Raymond prays and strives to follow God's leading in his life and the life of the church. I believe he is the bottom line fall guy when God holds the accountability party later on.

    In respect to this, Raymond does not use the "lord over" card much, if at all. When we staff were hired, there was interviewing and praying going on. Now that we are here, we have our own responsibilities, and we are supposed to do them. Many of us do. Some don't. Raymond is the fall guy to make sure we are doing our tasks, but we have to be responsible, too, or it is "dopobachenya --(goodbye in Ukrainian) to you".

    Raymond also uses his deacons to serve and minister. They, in turn, are not to lord over.

    Peers? I feel I am a peer of Raymond's, as I think the other staff do. Yet, Raymond's the man as God has placed him here. But, he asks what I think, and therefore, I am in a sense, his peer.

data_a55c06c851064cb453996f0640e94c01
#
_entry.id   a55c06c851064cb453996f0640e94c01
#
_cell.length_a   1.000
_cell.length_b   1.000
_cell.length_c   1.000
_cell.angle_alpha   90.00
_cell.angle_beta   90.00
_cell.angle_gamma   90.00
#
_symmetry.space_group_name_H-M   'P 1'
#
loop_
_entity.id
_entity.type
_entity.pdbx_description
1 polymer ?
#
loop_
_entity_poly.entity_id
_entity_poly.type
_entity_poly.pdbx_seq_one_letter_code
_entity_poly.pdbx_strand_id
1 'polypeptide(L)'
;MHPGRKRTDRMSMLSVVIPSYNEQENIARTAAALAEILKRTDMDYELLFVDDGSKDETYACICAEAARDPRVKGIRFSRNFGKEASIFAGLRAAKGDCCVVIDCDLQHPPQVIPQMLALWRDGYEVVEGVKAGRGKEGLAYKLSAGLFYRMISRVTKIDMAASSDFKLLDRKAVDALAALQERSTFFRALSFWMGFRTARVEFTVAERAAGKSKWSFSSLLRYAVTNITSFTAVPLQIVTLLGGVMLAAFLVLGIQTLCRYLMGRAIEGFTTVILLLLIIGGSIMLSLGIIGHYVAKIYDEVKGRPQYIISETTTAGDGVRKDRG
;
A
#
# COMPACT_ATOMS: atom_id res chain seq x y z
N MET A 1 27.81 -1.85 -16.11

[ August 16, 2002, 02:04 PM: Message edited by: SaggyWoman ]
     
  11. Bible Believing Bill

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    Common sence dictates that if my Pastor will be held accountable for me and the rest of the church and I will not be then he is in a leadership position over me. We should all follow the leader that has been appointed over us. That does not mean we BLINDLY follow them. We must keep our eyes and ears open to be sure we are turely following a man of God. If the church has a true man of God leading it then there will be no reason for the Pastor to lord over the membership. The membership will follow the example of the man of God as he is lead by the Holy Spirit in his leadership of his church.

    Bill